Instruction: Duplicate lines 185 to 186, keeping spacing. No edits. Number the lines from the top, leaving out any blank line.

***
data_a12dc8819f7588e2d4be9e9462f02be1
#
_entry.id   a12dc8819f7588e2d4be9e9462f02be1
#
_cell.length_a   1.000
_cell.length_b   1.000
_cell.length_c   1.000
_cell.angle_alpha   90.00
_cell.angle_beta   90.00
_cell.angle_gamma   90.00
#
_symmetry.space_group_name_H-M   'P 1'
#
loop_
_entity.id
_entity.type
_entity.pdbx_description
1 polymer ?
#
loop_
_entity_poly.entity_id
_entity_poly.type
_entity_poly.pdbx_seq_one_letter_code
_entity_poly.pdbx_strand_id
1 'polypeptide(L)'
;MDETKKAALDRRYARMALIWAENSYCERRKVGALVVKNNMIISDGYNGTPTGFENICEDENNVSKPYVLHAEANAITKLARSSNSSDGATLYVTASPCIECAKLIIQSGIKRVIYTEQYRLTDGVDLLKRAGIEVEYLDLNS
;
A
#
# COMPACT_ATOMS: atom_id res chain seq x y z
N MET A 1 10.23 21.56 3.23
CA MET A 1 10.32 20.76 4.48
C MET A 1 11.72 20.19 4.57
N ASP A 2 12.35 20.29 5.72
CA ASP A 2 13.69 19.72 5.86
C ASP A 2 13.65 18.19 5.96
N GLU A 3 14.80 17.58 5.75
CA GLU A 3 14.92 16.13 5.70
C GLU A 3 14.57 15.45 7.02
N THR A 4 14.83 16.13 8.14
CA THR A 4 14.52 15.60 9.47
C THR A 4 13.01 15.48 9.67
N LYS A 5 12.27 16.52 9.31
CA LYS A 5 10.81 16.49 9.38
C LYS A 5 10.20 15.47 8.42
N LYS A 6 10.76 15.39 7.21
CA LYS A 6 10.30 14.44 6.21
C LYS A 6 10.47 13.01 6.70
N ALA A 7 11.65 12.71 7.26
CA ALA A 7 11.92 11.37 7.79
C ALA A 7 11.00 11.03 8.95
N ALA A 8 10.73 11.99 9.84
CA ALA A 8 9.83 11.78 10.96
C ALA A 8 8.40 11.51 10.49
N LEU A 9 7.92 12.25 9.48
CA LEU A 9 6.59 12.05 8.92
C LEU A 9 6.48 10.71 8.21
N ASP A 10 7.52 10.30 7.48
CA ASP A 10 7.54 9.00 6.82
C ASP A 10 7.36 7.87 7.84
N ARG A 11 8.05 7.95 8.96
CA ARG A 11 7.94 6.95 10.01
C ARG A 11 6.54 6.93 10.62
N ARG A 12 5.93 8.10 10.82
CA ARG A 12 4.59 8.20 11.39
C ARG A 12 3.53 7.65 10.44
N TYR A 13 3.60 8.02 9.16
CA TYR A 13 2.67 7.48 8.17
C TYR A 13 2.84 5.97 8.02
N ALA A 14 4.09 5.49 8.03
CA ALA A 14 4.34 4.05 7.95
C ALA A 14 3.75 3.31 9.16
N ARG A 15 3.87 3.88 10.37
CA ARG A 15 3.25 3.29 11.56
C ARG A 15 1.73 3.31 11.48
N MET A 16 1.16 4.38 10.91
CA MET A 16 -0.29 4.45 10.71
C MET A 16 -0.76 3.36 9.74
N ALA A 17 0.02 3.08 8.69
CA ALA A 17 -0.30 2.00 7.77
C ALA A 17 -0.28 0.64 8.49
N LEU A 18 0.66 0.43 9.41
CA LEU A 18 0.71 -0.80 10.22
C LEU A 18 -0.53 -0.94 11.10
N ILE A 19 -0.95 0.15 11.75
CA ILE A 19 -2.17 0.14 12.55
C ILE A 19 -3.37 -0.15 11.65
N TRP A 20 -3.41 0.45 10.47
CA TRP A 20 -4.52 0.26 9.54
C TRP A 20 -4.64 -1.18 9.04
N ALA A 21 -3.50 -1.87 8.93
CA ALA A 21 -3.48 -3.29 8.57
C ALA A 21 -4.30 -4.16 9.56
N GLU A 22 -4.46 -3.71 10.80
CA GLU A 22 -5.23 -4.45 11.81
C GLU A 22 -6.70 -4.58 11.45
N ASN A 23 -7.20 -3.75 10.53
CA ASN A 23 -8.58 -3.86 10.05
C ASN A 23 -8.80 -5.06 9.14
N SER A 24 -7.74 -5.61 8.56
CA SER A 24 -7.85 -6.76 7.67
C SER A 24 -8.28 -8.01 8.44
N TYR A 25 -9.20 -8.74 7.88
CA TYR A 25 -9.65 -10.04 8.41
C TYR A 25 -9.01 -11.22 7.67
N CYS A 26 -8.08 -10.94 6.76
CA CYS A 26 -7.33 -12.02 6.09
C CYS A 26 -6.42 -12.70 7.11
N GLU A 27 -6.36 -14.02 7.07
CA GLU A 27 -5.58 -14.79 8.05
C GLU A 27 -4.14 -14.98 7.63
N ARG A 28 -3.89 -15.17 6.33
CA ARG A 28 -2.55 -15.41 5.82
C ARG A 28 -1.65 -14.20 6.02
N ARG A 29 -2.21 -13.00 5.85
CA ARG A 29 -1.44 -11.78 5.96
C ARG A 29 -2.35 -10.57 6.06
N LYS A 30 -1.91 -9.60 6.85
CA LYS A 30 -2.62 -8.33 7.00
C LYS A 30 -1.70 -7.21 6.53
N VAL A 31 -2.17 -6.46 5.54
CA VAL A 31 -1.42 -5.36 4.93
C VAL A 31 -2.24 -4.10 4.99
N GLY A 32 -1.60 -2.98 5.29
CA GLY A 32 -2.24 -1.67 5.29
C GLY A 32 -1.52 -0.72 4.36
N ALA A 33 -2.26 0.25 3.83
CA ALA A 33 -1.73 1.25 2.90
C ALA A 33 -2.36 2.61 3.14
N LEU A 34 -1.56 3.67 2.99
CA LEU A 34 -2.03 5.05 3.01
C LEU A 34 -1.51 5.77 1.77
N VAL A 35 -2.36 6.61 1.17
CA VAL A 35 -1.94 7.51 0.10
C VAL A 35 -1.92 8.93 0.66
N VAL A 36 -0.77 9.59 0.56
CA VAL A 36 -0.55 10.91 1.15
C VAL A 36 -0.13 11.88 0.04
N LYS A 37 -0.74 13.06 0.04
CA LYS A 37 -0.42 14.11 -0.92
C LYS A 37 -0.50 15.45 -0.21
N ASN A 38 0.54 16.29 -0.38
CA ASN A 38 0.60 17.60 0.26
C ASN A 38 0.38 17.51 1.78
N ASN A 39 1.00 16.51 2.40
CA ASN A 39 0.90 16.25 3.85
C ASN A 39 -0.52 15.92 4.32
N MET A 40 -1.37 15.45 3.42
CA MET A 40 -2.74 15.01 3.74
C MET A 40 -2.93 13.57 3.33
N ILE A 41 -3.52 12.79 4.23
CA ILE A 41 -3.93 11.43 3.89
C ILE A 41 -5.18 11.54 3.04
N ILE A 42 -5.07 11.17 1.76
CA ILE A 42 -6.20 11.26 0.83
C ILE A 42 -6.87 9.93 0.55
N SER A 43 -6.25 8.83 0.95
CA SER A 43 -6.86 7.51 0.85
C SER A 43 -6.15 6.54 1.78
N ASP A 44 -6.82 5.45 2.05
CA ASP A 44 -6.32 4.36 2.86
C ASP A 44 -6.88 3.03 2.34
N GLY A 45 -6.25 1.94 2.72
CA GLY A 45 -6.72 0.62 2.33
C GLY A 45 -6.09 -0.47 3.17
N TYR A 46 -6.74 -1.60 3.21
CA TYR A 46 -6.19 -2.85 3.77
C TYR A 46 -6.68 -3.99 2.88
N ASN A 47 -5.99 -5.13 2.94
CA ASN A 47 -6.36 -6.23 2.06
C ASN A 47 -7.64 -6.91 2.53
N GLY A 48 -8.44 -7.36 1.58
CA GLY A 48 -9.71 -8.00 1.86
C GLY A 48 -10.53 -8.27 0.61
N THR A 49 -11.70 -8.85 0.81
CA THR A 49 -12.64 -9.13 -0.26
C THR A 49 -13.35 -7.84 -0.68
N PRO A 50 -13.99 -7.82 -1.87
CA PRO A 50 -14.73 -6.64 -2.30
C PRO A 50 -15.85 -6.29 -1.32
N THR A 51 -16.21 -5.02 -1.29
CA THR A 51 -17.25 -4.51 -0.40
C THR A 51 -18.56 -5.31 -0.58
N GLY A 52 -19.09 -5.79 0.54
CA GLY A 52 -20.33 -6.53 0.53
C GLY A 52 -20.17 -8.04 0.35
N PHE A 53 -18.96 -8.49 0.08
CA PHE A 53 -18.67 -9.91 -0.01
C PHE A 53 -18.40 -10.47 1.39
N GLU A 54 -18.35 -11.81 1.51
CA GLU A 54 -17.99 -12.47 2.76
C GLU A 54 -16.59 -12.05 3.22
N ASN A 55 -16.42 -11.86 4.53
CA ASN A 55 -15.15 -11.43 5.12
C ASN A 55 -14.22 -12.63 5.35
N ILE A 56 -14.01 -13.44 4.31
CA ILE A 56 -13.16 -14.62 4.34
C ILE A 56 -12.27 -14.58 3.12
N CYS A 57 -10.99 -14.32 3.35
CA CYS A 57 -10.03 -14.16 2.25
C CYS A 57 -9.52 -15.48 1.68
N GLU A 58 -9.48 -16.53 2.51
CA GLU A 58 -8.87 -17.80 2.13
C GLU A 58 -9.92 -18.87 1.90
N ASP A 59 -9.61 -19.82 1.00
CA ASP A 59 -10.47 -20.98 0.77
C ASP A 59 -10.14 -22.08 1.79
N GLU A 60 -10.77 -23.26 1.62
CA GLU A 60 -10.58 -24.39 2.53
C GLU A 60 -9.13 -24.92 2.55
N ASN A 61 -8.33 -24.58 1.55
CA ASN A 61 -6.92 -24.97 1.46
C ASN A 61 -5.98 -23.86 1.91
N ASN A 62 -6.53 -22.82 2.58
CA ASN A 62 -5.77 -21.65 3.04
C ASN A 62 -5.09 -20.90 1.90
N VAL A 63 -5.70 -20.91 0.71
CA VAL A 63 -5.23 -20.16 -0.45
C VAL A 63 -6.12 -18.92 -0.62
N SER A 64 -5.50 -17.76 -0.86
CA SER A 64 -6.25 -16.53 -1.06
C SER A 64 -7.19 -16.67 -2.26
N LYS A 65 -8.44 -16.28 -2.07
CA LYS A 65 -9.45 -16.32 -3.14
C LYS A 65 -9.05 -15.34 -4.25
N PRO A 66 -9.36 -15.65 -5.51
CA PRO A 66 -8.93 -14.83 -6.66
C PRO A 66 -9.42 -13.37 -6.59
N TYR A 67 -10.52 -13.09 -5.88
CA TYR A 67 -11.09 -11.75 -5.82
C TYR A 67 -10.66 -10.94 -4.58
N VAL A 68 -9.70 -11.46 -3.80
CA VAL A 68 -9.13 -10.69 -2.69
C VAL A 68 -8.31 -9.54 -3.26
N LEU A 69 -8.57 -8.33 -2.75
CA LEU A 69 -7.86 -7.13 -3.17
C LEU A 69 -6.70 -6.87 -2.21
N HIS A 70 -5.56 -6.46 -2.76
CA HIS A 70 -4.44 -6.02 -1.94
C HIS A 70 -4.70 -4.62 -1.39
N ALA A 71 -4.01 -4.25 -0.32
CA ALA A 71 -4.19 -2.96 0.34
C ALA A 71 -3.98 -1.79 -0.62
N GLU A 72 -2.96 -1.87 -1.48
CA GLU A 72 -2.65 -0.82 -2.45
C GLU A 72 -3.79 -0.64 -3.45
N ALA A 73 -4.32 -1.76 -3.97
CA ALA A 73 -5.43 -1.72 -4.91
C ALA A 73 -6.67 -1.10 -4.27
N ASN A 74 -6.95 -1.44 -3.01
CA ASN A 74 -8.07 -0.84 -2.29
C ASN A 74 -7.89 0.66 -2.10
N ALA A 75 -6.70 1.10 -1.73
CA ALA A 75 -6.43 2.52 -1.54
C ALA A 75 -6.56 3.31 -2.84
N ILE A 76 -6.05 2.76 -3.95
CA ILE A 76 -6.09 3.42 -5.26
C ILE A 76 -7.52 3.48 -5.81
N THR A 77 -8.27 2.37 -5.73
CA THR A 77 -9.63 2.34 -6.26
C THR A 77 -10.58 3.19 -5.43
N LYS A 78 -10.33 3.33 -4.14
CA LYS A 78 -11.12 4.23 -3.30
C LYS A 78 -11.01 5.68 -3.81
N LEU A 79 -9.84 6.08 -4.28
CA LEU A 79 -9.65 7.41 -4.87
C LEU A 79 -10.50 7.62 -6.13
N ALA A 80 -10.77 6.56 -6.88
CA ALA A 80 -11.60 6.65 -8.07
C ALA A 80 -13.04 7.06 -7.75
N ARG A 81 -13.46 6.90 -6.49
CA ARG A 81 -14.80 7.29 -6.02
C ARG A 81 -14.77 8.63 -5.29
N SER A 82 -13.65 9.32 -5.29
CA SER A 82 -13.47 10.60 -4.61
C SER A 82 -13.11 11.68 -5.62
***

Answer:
CA GLY A 52 -20.33 -6.53 0.53
C GLY A 52 -20.17 -8.04 0.35